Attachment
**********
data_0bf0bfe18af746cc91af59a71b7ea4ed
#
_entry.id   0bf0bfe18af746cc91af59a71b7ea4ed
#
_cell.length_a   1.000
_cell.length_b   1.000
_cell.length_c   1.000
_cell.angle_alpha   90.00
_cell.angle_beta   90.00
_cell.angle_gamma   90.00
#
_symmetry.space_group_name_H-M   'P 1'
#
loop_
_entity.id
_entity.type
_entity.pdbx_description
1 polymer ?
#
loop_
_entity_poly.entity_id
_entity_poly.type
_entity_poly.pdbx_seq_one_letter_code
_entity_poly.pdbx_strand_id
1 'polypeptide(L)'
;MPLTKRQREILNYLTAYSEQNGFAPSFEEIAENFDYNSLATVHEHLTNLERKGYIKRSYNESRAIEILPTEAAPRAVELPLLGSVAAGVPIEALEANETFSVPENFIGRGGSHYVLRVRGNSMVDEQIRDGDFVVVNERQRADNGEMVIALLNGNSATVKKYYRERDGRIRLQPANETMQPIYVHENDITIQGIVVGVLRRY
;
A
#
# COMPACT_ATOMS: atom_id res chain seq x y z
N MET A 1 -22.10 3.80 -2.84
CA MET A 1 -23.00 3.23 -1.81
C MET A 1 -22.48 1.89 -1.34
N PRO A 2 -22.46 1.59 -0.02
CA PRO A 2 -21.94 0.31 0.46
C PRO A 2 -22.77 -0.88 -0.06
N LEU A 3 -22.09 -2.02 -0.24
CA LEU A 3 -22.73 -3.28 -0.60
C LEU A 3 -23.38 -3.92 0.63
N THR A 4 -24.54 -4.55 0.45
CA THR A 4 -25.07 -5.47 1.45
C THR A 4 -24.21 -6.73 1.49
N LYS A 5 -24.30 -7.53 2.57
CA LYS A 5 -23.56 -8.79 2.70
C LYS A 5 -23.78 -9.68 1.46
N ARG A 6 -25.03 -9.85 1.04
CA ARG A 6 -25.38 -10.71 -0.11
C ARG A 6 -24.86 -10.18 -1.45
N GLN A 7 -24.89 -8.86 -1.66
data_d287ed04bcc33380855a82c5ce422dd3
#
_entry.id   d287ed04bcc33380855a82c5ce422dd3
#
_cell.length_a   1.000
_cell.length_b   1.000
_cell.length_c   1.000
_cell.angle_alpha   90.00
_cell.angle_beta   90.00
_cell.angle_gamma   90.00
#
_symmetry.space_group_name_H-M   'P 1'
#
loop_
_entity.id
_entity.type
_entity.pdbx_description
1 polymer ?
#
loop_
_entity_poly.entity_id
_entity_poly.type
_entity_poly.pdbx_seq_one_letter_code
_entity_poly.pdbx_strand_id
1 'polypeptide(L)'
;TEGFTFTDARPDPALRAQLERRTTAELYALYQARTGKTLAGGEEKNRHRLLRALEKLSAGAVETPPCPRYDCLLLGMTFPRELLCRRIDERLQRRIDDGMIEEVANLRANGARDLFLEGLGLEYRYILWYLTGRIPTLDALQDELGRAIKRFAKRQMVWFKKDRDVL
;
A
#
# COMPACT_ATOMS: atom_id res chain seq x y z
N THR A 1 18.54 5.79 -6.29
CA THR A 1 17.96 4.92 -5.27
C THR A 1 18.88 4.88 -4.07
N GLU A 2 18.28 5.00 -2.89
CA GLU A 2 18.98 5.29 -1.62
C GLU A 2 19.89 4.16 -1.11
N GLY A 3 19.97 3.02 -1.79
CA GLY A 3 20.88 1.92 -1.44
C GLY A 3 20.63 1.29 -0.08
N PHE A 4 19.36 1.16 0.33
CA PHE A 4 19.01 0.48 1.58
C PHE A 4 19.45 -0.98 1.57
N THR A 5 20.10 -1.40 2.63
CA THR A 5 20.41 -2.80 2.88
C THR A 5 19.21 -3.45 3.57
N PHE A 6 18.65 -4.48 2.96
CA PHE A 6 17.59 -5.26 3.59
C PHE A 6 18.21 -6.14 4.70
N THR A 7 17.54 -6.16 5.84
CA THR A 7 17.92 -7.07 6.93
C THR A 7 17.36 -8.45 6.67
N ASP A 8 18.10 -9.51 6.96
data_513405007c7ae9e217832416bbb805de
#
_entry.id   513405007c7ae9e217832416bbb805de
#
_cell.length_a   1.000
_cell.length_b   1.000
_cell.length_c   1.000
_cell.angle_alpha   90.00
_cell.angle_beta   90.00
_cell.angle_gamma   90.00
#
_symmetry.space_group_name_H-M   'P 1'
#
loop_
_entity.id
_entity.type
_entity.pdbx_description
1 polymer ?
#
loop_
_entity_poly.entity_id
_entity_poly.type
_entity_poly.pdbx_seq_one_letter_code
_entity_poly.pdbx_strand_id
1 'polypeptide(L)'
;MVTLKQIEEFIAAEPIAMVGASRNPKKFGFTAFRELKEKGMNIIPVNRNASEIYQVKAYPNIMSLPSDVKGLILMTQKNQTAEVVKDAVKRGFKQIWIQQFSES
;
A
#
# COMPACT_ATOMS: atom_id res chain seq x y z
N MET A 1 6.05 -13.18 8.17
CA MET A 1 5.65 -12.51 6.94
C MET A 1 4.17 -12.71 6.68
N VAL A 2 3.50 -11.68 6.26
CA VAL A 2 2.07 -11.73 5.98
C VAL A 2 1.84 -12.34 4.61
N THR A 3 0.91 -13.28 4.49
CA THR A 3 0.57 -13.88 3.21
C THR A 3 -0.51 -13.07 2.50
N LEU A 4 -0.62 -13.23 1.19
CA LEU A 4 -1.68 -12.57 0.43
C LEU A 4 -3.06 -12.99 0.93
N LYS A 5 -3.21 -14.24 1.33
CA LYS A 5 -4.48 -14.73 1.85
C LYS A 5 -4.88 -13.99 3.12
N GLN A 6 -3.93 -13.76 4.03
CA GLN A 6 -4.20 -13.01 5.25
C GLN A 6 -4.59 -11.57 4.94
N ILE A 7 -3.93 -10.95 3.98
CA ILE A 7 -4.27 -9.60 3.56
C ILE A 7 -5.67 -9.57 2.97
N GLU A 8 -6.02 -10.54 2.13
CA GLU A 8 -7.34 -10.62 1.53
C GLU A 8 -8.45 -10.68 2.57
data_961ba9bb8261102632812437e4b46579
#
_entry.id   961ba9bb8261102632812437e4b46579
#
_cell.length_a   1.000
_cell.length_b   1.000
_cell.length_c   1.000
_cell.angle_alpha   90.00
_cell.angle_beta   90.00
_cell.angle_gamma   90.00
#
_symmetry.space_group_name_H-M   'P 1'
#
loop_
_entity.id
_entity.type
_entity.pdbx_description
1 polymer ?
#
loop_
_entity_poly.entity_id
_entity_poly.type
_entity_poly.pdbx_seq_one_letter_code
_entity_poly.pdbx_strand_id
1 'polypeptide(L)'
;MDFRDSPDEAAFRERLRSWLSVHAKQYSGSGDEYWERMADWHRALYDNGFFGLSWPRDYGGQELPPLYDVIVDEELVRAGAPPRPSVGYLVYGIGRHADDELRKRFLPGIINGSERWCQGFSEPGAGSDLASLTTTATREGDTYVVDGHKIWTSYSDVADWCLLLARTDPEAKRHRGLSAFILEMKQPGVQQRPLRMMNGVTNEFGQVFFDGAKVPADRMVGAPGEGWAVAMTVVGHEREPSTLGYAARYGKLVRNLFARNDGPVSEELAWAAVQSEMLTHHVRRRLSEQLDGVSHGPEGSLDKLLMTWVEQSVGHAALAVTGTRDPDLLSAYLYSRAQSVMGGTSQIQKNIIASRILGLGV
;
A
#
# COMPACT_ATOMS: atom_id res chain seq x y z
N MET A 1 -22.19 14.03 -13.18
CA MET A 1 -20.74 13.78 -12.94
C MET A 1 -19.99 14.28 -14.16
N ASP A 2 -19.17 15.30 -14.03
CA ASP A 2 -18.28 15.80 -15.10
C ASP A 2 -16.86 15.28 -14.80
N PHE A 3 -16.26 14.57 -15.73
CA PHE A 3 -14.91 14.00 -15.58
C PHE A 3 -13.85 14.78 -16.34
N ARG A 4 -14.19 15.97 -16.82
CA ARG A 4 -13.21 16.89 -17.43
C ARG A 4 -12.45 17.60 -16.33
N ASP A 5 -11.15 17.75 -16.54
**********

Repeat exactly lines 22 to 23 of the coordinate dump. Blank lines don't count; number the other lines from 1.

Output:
_entity_poly.type
_entity_poly.pdbx_seq_one_letter_code